There’s one big tournament after the other every month from March through September. Buckle up, as the Players Championship kicks it all off this week at TPC Sawgrass
There have been plenty of good litmus tests on the PGA Tour so far in 2020. Another is teeing up as we approach the Players Championship.
Stops at Kapalua, Torrey Pines, Pebble Beach and Riviera are among the notables.
This week presents another type of challenge as we see our first Pete Dye course on the 2019-2020 schedule: TPC Sawgrass.
It’s been the venue for the Players Championship since 1982.
Known most for its famous par-3 17th island green, this course plays tricks on golfers for all 18 holes.
Like most Dye courses, there are a lot of visually daunting and blind shots. It doesn’t take a long hitter to win here. In fact, the length is negated thanks to a lot of doglegs.
Playing well here takes precision, course management and the ability to trust your swing under pressure.
Course history is usually a good prognostication tool. Here, not quite as much.
TPC Sawgrass tends to reward whoever’s playing well that particular week. In short, you can’t fake it around here. There are benefits to having seen this course in competition, but you still have to go out and execute.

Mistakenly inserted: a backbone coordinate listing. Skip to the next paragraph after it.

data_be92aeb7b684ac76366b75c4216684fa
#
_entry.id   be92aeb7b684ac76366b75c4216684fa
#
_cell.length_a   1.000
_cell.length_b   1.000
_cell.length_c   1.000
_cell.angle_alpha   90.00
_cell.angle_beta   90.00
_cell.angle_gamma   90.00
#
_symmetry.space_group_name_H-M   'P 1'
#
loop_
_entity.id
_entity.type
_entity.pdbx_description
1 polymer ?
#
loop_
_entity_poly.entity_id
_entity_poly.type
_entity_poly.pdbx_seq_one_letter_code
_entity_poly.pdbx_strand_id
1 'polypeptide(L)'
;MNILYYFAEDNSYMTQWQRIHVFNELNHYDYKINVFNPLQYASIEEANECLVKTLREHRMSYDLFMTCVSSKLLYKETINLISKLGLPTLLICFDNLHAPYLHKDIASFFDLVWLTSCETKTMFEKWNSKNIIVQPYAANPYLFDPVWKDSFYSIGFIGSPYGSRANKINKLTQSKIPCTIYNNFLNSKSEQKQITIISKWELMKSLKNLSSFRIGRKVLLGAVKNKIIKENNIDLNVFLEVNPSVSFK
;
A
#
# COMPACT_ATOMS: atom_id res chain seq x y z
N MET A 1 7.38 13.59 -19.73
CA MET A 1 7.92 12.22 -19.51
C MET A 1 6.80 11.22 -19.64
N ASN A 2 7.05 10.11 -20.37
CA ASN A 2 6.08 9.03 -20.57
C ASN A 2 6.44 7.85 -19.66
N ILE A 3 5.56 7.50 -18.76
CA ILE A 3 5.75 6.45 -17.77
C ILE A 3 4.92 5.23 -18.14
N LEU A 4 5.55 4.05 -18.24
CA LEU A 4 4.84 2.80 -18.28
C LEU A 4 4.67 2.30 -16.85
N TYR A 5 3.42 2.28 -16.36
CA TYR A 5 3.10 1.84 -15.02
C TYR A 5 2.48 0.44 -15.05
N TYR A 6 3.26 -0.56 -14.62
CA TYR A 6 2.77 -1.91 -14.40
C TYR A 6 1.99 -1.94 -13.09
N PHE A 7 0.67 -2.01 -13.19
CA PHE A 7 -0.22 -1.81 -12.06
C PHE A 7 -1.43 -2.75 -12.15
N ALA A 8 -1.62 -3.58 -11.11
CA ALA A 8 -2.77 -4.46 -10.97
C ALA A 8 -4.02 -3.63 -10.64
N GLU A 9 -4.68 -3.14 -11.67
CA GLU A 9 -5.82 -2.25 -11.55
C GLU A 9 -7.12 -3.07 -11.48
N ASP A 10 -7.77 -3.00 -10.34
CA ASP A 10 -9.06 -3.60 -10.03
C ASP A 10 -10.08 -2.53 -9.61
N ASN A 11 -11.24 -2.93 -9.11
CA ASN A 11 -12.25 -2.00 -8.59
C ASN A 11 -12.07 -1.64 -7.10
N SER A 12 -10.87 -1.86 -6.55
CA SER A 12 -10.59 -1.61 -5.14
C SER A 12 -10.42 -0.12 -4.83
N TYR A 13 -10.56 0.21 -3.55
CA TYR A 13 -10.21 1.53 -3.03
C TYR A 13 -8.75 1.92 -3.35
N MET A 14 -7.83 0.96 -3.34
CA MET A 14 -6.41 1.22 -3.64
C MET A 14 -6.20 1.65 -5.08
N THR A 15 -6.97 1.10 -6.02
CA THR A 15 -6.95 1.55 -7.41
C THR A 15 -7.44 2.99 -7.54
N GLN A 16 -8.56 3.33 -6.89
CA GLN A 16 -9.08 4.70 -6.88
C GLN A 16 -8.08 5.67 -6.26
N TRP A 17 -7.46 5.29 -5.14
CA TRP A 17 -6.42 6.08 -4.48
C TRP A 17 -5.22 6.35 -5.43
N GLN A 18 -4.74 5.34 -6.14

The Players Championship was held in March until 2007 when it moved to May. It held its perch between the Masters and U.S. Open for 12 years before moving back to March for last year’s event.
The earlier date will make the course tend to play longer and softer. The wind is a factor year-round and it appears as it’ll gust in the low double digits miles per hour.
The week looks like it’ll be dry with temperatures hovering in the 70s.
Could the earlier date mean more red numbers?
Rory McIlroy’s 16-under winning score in 2019 was the second-lowest since 2010 (shout out Tim Clark).
This week’s field lists 144 players, most of who qualified via a top-125 finish in the previous season’s FedEx Cup standings. The other main entry point is to be top-50 in the world rankings, which makes this one of the PGA Tour’s more global events.
Whether or not you want to buy into the “fifth major” nonsense that always seems to accompany this tournament, it should still be a thrilling week.
Let’s see who will take home the lofty $2.7 million top prize: